October 1, 2022 – January 7, 2023
Opening Reception with Benjamin Timpson
Saturday, October 15, 2022 from 12:00 – 3:00pm
The artist Benjamin Timpson’s use of deconstructed and intricately overlapped butterfly wings as a medium of portraiture presents his subjects as woven from the complex materials of memory, nature, metamorphosis, and survival. In 2017, after a DNA test confirmed his family’s generationally-concealed Puebloan ancestry, and a close relative was badly beaten by her boyfriend, Timpson began making portraits of Indigenous women, a population that is disproportionately affected by violence and homicide.
Timpson’s portraits of those who have been affected by violence is both a means of increasing awareness of this problem, and a way to return agency to the women he portrays: in the transcendent meanings and shifting patterns of the wings of a butterfly, Timpson’s subjects are both ephemeral and radiant with lived humanity.
“The butterfly is universally known as a symbol of metamorphosis. Its life cycle is like the physical manifestation of so much of our mythology in cultures all over the world, and images of butterflies are ubiquitous. But most people don’t get that close to butterfly wings. When people stand in front of a photograph with the pattern and structure of the wings blown up ten times, they’re mesmerized.” – Benjamin Timpson
Butterfly Wings on Glass:
Working from photographs given to him by the subjects or their family members, or found in databases of missing women, Timpson uses magnification and precision tools to arrange compositions of the responsibly-sourced wings against arduino-controlled light boxes, and also develops stunning large-format photographs of the original collages. Timpson, a photographer who has been experimenting with positive/negative images and transmitted light for over two decades, has become familiar with the wings’ singular physical qualities–the microscopic structures that emit light and color, and the differences in these structures from species to species. The resulting compositions are both enigmatic and uncannily specific; an organic delineation that shifts depending on the viewer’s position as well as the light in which they are seen.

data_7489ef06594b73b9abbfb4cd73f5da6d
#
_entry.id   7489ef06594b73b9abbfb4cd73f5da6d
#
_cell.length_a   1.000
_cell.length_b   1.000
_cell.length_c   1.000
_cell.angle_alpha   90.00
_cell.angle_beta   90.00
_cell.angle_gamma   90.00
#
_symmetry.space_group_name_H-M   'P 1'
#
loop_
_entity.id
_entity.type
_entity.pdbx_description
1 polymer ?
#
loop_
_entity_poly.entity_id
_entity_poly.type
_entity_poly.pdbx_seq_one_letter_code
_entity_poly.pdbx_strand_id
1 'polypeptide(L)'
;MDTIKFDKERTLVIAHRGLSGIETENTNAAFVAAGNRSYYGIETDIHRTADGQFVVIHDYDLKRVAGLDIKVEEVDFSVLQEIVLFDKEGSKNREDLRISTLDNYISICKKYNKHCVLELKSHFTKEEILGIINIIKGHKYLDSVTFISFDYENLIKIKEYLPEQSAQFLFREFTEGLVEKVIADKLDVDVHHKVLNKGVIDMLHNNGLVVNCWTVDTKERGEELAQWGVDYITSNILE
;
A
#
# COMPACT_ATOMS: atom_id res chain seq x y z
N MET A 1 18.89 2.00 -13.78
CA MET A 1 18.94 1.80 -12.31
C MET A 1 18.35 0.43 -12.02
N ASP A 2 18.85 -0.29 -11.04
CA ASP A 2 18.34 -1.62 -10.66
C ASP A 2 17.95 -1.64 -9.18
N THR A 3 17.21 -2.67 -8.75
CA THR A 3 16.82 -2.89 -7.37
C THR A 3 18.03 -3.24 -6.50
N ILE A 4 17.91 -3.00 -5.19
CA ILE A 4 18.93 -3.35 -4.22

Timpson’s light boxes operate on 13-minute cycles of increasing illumination as the microscopic wing structures present dramatically shifting hues and iridescence throughout this cycle. In addition to persuading viewers to slow their examination of his work, or to return for a second look, Timpson believes “the illumination also acts as a candle–as you would light a candle for a loved one.” Titled with the names of their subjects, the deeply personal nature of these portraits is juxtaposed with the universality of the butterfly as an object of human fascination, and as a connection between humans and the natural world.
The miraculous workings of the natural world, and the way that it can provide examples of transformation and survival, is integral to Timpson’s project: If nothing else, I hope that people come away from these images with an increased respect for nature, this incredible basis for life. As an artist I’m working to create a poetic loop, seeking a continuous cyclical interaction between the medium, the symbolism of the medium, and the composition.
Timpson worked with representatives of the Osage Nation after learning of the women who were victims of the “Reign of Terror” Osage Indian murders, an atrocity that occurred in the 1920’s and that is the basis of the 2017 book by David Grann, Killers of the Flower Moon, and upcoming film by Martin Scorsese. These representatives also aided Timpson in researching the colors of Rita Smith’s luxuriant Pendleton serape, which was designed and woven by Native women.
Timpson collaborates with Caroline Felicity Antone, a Tohono O’odham person and founder of a nonprofit dedicated to protecting Indigenous girls, in locating survivors and family members–he shares the profits from his pieces with Antone’s organization.
When Timpson contacted MMIW activist Rosetta Peters about making her portrait, Peters immediately sent him an 1880’s photograph of Tatanka Iyotanka (Sitting Bull), sitting for a portrait with a monarch butterfly prominently displayed in his hatband. It was an image that Timpson had never seen before: “When Rosetta sent me that, and connected it to the symbolism in my work, it felt as though this project had come full circle,” remarks the artist. Exemplified in the life of a butterfly, cycles of connection and collaboration across generations and geographical space have become an essential part of Timpson’s process.
While Timpson’s portraits are intended to bring attention to the results of cultural violence and exploitation, the artist’s works and the relationships he’s forged along the way ultimately represent vivid connections between families, individuals, and cultures, and a ritual reclaiming of the symbolism of survival and rebirth.